6. Nuclear magnetic resonance investigation of human erythrocytes in the presence of manganese ions. Evidence for a thermal transition.

    PubMed

    Morariu, V V; Ionescu, M S; Frangopol, M; Grosescu, R; Lupu, M; Frangopol, P T

    1985-05-14

    Water proton transverse relaxation was investigated in whole blood and washed erythrocytes samples, respectively, at various temperatures and manganese concentrations. Water diffusional exchange controls proton relaxation in whole blood samples at higher Mn2+ concentrations (20-30 mM) or in washed erythrocyte samples at low Mn2+ content (1-5 mM). Mn2+ uptake is significant in washed normal erythrocyte samples when its concentration is about 18 mM or higher in the medium, at temperatures below about 26 degrees C. The thermal transition as revealed by the NMR doping method represents a switch from a water exchange process, mainly seen in the higher temperature range, to a paramagnetic ion controlled water proton relaxation in the lower temperature range.

  7. Contribution of ankyrin-band 3 complexes to the organization and mechanical properties of the membrane skeleton of human erythrocyte

    SciTech Connect

    Shen, B.W.

    1995-02-01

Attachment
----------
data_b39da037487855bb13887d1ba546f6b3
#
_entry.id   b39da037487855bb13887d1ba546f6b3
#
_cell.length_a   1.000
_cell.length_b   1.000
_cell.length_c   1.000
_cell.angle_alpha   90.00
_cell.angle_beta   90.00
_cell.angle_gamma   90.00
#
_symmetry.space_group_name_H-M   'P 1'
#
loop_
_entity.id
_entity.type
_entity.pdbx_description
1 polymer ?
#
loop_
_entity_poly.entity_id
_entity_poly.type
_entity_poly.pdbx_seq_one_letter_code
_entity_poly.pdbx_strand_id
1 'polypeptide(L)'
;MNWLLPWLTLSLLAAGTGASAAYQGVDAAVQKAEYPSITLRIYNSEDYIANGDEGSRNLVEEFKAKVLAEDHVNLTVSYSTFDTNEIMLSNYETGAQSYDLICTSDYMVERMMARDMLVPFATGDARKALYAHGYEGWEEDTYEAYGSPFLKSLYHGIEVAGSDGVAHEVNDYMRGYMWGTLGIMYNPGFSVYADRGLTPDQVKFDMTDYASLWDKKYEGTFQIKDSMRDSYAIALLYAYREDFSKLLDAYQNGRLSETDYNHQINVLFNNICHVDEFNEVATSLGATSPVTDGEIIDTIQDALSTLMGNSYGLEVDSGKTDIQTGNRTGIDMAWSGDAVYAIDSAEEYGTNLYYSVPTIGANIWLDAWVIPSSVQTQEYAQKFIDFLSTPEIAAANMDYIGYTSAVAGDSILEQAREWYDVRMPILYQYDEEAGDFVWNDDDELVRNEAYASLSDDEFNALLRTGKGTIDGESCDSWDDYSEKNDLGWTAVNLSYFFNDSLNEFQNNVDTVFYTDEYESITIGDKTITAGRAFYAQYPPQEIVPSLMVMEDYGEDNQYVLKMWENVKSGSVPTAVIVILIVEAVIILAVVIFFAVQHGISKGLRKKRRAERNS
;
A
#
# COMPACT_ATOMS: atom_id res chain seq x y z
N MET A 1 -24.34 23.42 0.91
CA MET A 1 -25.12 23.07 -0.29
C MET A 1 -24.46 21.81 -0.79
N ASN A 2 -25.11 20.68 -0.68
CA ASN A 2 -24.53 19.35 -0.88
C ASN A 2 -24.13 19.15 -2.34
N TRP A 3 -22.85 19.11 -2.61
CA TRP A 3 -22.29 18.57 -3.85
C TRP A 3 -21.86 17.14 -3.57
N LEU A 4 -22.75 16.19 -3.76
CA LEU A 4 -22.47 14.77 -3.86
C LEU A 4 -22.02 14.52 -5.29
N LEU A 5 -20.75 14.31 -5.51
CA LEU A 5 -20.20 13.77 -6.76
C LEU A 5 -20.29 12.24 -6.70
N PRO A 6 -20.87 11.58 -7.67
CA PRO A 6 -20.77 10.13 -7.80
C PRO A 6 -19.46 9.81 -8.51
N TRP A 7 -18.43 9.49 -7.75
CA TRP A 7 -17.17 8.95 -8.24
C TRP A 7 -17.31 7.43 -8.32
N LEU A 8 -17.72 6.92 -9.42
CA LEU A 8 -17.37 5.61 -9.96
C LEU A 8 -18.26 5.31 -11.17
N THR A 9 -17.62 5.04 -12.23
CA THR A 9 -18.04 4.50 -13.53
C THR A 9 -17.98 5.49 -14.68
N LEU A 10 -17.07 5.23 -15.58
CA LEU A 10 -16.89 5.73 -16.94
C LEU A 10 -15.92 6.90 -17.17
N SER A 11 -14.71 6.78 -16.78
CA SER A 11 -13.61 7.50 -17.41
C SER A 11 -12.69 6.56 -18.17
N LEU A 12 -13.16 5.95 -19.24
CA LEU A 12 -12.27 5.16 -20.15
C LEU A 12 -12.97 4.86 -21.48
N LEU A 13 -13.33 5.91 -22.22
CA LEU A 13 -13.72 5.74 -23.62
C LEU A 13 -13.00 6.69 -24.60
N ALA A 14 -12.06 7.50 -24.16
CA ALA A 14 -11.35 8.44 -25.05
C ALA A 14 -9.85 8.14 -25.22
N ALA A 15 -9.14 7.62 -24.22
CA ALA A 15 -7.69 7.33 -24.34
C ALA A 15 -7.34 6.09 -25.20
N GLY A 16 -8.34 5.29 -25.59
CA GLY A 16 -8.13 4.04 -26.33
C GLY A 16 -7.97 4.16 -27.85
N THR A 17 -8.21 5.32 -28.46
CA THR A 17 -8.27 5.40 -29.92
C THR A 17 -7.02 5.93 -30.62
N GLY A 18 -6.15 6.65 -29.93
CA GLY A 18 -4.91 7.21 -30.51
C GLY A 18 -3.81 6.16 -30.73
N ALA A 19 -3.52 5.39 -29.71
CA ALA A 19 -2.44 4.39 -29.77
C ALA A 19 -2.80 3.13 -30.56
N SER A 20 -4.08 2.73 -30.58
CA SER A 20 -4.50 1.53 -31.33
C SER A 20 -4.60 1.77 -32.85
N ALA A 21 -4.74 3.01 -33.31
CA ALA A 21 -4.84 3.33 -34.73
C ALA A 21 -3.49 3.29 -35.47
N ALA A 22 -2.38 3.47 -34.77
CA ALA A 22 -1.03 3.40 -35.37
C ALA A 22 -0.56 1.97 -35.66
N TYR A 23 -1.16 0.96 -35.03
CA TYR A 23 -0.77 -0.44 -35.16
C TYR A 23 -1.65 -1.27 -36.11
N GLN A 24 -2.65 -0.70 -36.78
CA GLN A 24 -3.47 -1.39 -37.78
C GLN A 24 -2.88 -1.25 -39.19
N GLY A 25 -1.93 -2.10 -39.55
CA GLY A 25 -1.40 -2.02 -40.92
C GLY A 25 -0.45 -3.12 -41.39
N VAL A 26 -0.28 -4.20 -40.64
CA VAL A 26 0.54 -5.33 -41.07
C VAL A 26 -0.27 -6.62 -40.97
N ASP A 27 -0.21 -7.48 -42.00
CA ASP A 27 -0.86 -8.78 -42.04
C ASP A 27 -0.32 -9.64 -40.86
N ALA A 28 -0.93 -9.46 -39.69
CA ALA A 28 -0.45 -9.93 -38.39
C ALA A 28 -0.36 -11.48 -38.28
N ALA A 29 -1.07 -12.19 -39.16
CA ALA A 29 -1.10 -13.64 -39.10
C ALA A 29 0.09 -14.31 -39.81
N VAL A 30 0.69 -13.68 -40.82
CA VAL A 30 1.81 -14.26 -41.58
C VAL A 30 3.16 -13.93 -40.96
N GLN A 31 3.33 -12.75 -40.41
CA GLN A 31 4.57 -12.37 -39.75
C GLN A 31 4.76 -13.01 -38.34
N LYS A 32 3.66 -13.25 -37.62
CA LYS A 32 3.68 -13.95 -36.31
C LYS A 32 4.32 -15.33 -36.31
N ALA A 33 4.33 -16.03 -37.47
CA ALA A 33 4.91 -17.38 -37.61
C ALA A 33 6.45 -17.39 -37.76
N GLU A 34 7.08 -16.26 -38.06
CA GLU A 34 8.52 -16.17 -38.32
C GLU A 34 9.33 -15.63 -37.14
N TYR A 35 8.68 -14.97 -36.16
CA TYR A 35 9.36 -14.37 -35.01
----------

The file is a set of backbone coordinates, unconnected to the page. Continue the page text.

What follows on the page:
To understand the role of ankyrin-band 3 complexes in the organization of the spectrin-based membrane skeleton and its contribution to the mechanical properties of human erythrocytes, intact skeletons and single-layered skeleton leaflets were prepared from intact and physically sheared membrane ghosts, expanded in low salt buffer, and examined by transmission electron microscopy. While the structures of intact skeletons and single-layered skeleton leaflets shared many common features, including rigid junctional complexes of spectrin, actin, and band 4.1; short stretches ({approximately}50 {angstrom}) of flexible spectrin filaments; and globular masses of ankyrin-band 3 complexes situated close to the middle of the spectrin filaments, the definition of structural units in the intact skeleton is obscured by the superposition of the two layers. However, the spatial disposition of structural elements can be clearly defined in the images of the single-layered skeleton leaflets. Partially expanded skeletal leaflets contain conglomerates of ankyrin-band 3 complexes arranged in a circular or clove-leaf configuration that straddles multiple strands of thick spectrin cables, presumably reflecting the association of ankyrin-band 3 complexes on neighboring spectrin tetramers as well as the lateral association of the spectrin filaments. Hyperexpansion of the skeleton leaflets led to dissociation of the conglomerates of ankyrin-band 3 complexes, full-extension of the spectrin tetramers, and separation of the individual strands of spectrin tetramers. Clearly defined stands of spectrin tetramers in the hyperexpanded single-layered skeletal leaflets often contained two sets of globular protein masses that divided the spectrin tetramers into three segments of approximately equal length.